The Art of Expressing Science Through Poetry

Sherry-Ann Brown, MD, Ph.D., is a physician-scientist in the fields of preventive cardiology, cardio-oncology, and heart disease in women. Additionally, she is successful in, and passionate about, expressing science and medicine through poetry. Crastina contacted Dr. Brown for an interview.

1. Please tell us briefly about your scientific background!
I was offered a research scholarship upon completion of high school, as part of my college experience at Wesleyan University in Middletown Connecticut, where I completed a Bachelor of Arts in Physics with much liberal arts exposure, followed by a largely research-based Master of Arts in Physics with a concentration in Biotechnology.

2. How did you get into the area of science and poetry? 
In 2017 at the annual national American Society for Cell Biology research conference, I was intrigued by the event CellSlam. With a burst of inspiration, in half hour I composed a poem that was too long for the 3-minute requirement imposed by the competitor organizers, but thoroughly tantalizing to the audience. The poem compared my research findings to an experience I had just the night before in a restaurant in Washington, DC, the host city for the conference.

It was so much fun to conceive, write, and deliver the poem! Subsequently, I ended up writing a series of poems to complement the scientific manuscripts for my PhD thesis. All of those poems have now been published or are currently in press, including the very first one written in Washington, DC. Since then, I’ve continued to write about science and medicine, and the best part is being able to share the works with others.

I first started writing poetry in high school. I continued this through college, graduate school, medical school, and advanced medical training. I am so glad that I have found this incredible outlet, that it inspires so many, and that it’s a tremendous medium for learning for so many around the world. I hope that more and more educators will embrace creative expression as a form of learning in science and medicine, and that learners will continue to nurture their various art forms.

Science and poetry are like two sides of the same coin.

3. What are your thoughts about the connection between science and poetry?
Science and poetry are like two sides of the same coin; you can look at the same coin or the same phenomenon from two perspectives and describe the same thing. It’s still a matter of perspective as we describe what we see, learn, hypothesize and perceive.

4. How would you describe a haiku?
A poem that’s a little bit short and sometimes just right.

5. According to your research and experience, how can creative expressions, such as writing haikus and other poetic approaches, influence student learning?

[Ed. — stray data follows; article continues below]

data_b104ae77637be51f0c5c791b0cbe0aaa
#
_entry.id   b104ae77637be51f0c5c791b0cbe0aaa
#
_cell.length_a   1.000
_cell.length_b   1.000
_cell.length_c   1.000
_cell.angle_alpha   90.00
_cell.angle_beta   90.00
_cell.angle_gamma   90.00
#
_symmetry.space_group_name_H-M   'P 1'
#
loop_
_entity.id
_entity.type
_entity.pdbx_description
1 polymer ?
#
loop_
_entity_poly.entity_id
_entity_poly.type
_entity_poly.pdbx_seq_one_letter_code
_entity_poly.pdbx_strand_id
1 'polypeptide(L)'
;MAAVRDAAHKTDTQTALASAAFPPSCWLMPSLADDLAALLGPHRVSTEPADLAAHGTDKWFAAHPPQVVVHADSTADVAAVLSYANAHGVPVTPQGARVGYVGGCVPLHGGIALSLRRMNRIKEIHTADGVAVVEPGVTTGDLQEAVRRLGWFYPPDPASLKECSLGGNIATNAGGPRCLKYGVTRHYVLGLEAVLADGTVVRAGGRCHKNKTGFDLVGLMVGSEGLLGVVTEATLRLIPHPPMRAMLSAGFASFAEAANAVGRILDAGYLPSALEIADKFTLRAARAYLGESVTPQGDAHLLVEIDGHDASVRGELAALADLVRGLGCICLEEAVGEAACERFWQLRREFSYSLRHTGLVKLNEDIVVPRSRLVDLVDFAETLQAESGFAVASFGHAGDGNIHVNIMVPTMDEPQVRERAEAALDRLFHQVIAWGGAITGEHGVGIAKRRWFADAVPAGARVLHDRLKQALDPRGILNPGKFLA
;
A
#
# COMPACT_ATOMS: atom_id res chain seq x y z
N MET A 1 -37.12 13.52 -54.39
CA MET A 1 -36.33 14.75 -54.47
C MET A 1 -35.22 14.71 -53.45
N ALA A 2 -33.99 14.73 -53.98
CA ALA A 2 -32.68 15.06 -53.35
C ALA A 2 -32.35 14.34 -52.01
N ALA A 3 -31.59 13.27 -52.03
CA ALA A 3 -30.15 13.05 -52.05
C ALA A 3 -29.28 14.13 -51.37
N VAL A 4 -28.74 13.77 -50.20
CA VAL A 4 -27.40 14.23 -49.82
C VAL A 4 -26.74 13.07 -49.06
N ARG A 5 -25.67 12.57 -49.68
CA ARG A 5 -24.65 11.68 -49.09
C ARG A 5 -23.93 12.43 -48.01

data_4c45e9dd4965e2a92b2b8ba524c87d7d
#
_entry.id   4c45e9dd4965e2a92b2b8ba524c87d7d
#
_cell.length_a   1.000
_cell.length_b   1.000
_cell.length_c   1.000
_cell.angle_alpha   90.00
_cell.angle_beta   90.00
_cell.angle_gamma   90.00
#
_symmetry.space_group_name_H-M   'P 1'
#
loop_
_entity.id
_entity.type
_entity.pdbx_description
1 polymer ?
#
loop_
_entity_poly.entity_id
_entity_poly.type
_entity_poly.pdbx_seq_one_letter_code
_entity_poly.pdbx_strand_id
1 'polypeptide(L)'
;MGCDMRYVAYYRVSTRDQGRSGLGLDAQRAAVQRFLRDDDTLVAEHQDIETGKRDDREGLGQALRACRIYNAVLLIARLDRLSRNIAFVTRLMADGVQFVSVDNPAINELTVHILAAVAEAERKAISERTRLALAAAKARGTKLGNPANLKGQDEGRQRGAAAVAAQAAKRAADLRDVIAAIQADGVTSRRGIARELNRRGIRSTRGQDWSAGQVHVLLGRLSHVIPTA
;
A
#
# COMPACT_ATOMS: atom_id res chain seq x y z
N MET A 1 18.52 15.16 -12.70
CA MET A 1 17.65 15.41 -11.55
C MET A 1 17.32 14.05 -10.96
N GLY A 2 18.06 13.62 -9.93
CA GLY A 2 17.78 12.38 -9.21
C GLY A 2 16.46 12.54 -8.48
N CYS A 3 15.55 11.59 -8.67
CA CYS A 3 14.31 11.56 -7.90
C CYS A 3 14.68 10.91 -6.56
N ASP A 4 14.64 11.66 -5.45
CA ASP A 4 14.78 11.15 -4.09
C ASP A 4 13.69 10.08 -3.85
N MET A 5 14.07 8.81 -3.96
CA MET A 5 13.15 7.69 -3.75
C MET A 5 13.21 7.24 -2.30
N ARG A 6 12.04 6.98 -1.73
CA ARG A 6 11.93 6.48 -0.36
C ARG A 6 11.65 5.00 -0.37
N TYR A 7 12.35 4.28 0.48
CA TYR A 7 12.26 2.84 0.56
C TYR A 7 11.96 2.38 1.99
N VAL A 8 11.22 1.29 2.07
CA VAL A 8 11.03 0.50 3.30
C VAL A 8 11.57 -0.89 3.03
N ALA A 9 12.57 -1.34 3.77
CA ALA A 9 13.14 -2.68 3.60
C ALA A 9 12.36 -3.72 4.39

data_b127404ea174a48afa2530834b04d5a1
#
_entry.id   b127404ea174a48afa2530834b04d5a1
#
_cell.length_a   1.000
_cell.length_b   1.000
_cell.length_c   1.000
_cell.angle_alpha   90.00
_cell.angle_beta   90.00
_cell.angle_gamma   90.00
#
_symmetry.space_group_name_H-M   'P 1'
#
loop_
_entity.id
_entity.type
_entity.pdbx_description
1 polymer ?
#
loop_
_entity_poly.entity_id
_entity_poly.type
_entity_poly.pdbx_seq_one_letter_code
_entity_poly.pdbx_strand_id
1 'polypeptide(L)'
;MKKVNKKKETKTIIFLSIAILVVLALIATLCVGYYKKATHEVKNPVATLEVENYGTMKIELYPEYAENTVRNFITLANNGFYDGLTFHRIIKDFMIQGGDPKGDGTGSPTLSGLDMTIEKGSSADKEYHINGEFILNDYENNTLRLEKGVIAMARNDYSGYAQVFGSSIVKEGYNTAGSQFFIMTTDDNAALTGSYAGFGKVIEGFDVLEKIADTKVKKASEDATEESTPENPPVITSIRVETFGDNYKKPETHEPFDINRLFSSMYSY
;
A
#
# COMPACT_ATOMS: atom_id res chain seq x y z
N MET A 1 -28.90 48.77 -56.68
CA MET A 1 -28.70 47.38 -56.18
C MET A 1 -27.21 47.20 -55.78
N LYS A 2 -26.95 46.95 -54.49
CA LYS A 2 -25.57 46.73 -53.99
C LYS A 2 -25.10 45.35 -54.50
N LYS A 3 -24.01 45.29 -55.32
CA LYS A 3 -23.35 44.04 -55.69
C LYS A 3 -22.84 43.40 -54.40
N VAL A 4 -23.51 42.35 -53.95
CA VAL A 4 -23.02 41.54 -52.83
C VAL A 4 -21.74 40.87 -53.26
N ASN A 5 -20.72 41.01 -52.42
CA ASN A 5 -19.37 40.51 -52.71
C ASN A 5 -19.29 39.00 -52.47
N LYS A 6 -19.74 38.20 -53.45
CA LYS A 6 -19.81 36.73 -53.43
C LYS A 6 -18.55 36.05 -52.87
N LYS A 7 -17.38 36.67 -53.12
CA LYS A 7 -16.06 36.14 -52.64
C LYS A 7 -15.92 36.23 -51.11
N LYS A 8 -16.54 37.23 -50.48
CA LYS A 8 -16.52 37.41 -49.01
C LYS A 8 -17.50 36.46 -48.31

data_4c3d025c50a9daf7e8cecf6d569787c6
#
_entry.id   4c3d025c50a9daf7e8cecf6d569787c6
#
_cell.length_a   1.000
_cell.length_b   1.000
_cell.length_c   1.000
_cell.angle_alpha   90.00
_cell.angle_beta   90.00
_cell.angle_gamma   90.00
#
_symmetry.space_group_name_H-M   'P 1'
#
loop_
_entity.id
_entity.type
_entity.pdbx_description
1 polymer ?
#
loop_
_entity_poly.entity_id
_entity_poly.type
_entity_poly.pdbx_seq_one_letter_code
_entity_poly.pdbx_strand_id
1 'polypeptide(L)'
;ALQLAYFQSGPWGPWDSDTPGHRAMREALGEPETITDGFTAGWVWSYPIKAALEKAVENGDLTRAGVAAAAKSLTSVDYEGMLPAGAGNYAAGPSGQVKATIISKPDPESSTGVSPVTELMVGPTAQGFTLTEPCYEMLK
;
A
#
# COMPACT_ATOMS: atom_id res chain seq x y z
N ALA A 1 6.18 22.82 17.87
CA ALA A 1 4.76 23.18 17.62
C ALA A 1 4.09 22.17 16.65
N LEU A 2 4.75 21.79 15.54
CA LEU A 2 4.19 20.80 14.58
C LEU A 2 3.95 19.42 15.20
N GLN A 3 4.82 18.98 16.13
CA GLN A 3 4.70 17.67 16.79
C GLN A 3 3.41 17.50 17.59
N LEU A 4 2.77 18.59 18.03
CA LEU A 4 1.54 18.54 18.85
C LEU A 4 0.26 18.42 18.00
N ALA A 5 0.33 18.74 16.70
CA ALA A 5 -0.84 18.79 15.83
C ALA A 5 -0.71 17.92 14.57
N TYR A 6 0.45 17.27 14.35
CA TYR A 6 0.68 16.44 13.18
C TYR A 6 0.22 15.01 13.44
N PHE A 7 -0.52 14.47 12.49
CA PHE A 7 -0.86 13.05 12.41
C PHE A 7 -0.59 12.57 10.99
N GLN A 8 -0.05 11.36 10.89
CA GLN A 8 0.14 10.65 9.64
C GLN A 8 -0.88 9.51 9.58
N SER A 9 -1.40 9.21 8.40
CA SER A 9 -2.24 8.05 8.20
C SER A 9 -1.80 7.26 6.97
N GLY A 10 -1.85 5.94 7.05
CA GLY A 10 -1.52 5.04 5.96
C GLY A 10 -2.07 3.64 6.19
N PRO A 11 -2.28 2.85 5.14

Students have to really understand the science to write a good and accurate poem. Writing helps you to delve more deeply into your understanding of the science in order to appropriately explain it to someone else. It also helps you to enjoy the process of learning and bring others on the journey with you!

6. What advice do you have to scientists or science students who are curious about poetry and writing haikus?
Give it a shot. Don’t let anybody stop you. If they try, show them these two blog posts and dare them to argue against them. By the time they’re done reading those blog posts or your own poetry, they may be converted. No one can stare in the face of truth and deny its existence for very long. In fact, this summer on Amazon, I may be releasing several small Kindle eBooks and paperback books of poetry related to science and medicine. So if they need more convincing, stay tuned!

Read more from Dr. Sherry-Ann Brown:

About Ellinor Nilsson

Nutritionist from Sweden, passionate about science communication, sustainability, singing and delicious food.
1 reply
  1. Edward Maliszewski
    Edward Maliszewski says:

    Science Vs Poetry :
    Polish poet Juliusz Słowacki [1809-1849] wrote between 1843/4-1846? a mystical prose poem entitled “Genesis from the Spirit” published in 1871. If we reduce the mystical parts of the poem to a minimum and leave only the purely « objective » parts, we arrive at his poetic description of the “Big Bang” :

    “…The Spirit… turned one point… of invisible space into a flash of Magnetic-Attractive Forces. And these turned into electric and lightning bolds – And they warmed up [in the Spirit… You, Lord, forced him…] to flash with destructive fire… [You turned the Spirit… into] a ball of fire and hung him on the abysses… [And here… a circle spirits… he grabbed] one handful of globes and swirled them around like a fiery rainbow… “

    This is how poetic intuition could anticipate the scientific discoveries…

    This is all the more interesting since probably these two cosmogonies of Poe’s « Eureka » and Słowacki have (to a certain extent) a common inspiration – namely another cosmogony, that of Adam Mickiewicz [1798 – 1855], professor at the Collège de France in Paris between 1840 and 1844. The latter presented it in his famous improvisation which took place on Christmas Day 1827 in Saint Petersburg.
    Thus, the analogy between Poe’s “Eureka” and Słowacki’s “The Genesis of the Spirit” which still intrigues today is no longer so mysterious…
    (see :,big-bang-according-to-the-19th-century-polish-poet-j-slowacki )


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